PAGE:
Amy Vanderbilt

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Amy Vanderbilt
Born(1908-07-22)July 22, 1908
Staten Island, New York, U.S.
DiedDecember 27, 1974(1974-12-27) (aged 66)
New York City, U.S.
Robert S. Brinkerhoff
(m. 1929; div. 1932)
Morton G. Clark
(m. 1935)
Hans Knopf
(m. 1945)
Curtis B. Kellar
(m. 1968)

Amy Osborne Vanderbilt (July 22, 1908 – December 27, 1974) was an American authority on etiquette. In 1952 she published the best-selling book Amy Vanderbilt's Complete Book of Etiquette.[1] The book, later retitled Amy Vanderbilt's Etiquette, has been updated and is still in circulation. The most recent edition (ISBN 0-385-41342-4) was edited by Nancy Tuckerman and Nancy Dunnan. Its longtime popularity has led to its being considered a standard of etiquette writing.

She is also the author or collector of cooking materials, including the 1961 book Amy Vanderbilt's Complete Cook Book illustrated by Andy Warhol. This cookbook's illustrations are attributed to "Andrew Warhol", and predate Andy Warhol's first New York solo pop art exhibition. His illustrations are simple line drawings in pen and ink.


Amy Vanderbilt claimed descent from Jan Aertson van der Bilt, who emigrated to the Dutch colony of New Netherland in 1650 and was also the ancestor of Commodore Cornelius Vanderbilt, the 19th-century railroad magnate and millionaire, a distant cousin of Amy's.[1]

She was born in Staten Island, the daughter of Joseph Mortimer Vanderbilt, an insurance broker, and Mary Estelle Brooks Vanderbilt, and worked as a part-time reporter for the Staten Island Advance when she was 16 while attending Curtis High School.[1][2] She was educated in Switzerland and at the Packer Collegiate Institute in Brooklyn before attending New York University. She worked in advertising and public relations, and published her book after five years of research. From 1954 to 1960, she hosted the television program It's in Good Taste and from 1960 to 1962, she hosted the radio program The Right Thing to Do. She also worked as a consultant for several agencies and organizations, including the U.S. Department of State.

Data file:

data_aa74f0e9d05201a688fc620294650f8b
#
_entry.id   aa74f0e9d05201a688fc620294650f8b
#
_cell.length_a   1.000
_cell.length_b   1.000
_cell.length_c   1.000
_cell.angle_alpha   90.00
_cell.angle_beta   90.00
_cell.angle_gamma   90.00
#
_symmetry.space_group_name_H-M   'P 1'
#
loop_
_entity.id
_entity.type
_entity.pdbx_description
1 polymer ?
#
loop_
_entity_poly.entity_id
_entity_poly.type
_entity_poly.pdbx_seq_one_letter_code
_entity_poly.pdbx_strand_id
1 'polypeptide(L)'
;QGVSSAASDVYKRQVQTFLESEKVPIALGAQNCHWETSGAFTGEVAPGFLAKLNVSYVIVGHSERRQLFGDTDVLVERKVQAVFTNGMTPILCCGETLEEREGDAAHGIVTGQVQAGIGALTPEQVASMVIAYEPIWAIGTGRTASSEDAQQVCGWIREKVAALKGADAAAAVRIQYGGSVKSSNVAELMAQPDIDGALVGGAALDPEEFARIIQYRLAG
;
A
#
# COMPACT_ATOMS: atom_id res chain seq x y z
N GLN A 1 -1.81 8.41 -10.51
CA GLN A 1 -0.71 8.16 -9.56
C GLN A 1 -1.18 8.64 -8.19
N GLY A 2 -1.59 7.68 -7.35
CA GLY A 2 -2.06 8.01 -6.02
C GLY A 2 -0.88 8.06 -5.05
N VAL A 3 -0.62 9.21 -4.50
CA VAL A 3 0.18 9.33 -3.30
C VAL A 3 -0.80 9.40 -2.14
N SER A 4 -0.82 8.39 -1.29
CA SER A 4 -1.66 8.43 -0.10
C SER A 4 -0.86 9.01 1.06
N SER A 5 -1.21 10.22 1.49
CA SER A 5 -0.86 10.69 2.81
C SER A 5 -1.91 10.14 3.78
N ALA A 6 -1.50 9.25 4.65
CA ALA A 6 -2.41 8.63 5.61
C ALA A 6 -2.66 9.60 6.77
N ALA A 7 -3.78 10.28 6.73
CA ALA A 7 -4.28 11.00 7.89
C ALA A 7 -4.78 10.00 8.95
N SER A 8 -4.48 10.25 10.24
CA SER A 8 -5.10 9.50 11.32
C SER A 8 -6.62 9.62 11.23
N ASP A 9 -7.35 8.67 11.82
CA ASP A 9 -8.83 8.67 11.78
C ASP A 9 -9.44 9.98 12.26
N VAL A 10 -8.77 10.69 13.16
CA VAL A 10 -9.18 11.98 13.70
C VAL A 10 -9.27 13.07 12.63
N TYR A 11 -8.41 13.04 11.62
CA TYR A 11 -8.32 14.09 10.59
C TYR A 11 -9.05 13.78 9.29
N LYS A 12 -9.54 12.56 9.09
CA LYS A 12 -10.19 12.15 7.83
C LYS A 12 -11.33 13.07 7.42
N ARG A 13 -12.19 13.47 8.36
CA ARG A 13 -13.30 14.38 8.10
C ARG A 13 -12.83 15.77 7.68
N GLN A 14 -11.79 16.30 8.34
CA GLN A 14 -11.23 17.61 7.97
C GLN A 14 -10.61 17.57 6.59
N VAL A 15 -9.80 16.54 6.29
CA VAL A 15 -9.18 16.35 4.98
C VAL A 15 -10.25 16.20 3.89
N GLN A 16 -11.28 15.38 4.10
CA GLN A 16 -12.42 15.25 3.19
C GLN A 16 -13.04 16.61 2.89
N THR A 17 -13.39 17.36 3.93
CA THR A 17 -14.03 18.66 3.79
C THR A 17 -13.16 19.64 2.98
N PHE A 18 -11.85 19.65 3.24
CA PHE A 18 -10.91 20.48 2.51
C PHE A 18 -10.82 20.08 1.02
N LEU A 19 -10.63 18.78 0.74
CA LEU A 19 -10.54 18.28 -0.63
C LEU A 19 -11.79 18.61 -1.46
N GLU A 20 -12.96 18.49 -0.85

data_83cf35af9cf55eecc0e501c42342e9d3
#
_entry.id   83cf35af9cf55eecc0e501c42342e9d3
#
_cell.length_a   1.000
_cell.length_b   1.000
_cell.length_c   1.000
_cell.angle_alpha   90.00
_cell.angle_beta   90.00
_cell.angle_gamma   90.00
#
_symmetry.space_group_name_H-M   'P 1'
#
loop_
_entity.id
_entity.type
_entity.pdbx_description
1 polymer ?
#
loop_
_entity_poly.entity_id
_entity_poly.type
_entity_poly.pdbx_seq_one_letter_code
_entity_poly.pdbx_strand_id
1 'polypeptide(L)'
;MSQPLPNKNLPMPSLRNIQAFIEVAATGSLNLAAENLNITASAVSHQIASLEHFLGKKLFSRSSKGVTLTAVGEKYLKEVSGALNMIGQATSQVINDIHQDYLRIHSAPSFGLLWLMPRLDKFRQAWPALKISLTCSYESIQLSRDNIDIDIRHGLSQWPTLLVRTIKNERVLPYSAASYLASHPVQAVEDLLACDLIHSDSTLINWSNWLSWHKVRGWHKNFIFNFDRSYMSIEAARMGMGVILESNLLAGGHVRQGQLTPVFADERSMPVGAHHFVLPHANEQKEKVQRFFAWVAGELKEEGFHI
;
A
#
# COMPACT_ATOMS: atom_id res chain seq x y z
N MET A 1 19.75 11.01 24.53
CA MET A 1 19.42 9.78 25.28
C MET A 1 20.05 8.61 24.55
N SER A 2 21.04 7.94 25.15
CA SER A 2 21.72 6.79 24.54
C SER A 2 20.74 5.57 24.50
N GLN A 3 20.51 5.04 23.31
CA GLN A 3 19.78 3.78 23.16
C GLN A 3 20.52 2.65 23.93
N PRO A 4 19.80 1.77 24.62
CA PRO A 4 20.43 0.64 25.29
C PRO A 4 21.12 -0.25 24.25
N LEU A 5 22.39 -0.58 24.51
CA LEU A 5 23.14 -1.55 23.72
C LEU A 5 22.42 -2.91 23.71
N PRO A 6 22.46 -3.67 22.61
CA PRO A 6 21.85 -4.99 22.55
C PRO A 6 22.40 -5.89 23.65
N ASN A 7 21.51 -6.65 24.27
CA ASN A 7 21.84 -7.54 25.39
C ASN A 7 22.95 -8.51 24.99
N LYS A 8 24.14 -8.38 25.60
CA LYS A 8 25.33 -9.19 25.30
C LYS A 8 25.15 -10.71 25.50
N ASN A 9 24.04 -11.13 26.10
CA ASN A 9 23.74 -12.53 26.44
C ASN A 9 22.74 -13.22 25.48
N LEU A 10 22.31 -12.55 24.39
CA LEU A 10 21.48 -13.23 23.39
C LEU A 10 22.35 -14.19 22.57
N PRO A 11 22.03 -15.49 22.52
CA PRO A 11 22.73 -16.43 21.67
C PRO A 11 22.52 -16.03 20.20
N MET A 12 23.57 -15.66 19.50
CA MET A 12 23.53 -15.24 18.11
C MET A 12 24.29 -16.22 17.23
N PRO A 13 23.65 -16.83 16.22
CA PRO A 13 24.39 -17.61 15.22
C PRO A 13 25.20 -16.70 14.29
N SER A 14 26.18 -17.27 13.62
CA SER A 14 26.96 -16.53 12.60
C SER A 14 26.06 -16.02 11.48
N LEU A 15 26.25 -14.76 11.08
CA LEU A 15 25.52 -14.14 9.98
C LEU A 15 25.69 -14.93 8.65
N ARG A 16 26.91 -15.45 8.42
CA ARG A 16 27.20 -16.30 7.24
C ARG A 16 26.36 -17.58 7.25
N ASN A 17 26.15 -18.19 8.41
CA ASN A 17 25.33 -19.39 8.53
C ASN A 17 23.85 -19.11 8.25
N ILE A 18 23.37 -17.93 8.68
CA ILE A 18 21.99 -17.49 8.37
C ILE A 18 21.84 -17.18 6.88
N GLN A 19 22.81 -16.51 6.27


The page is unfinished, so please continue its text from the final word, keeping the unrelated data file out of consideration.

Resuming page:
Vanderbilt was married four times and divorced three times. From 1929 to 1932, she was married to Robert S. Brinkerhoff. In 1935, she married Morton G. Clark. In 1945, she married Hans Knopf, a noted magazine photographer. In 1968, she married Curtis B. Kellar, a lawyer for Mobil Oil. Vanderbilt had three sons: Lincoln Gill Clark, Paul Vanderbilt Knopf, and Stephen John Knopf.[1][3][4]

On December 27, 1974, she died from multiple fractures of the skull after falling or jumping from a second-floor window in her townhouse at 438 East 87th Street in New York.[1][5] It remains unclear whether her fall was accidental (perhaps due to her hypertension medication, which friends and relatives said caused severe dizzy spells) or suicide. She was buried at the Cemetery of the Evergreens in Brooklyn, New York.


  1. ^ a b c d e Cummings, Judith; McFadden, Robert D. (December 28, 1974). "Amy Vanderbilt, 66, Falls to Death Here – Etiquette's Arbiter". The New York Times. Retrieved March 12, 2019.
  2. ^ "Amy Vanderbilt, arbiter of social graces, began her career at the Staten Island Advance". Staten Island Advance. March 27, 2011. Retrieved March 12, 2019.
  3. ^ "Milestones". Time. March 8, 1968. Archived from the original on November 5, 2012.
  4. ^ Who's Who of American Women. Toronto: Marquis. 1973. p. 986. ISBN 978-0837904085. Retrieved March 12, 2019.
  5. ^ "Amy Vanderbilt Killed in Fall". Calgary Herald. Associated Press. December 28, 1974. Retrieved March 12, 2019.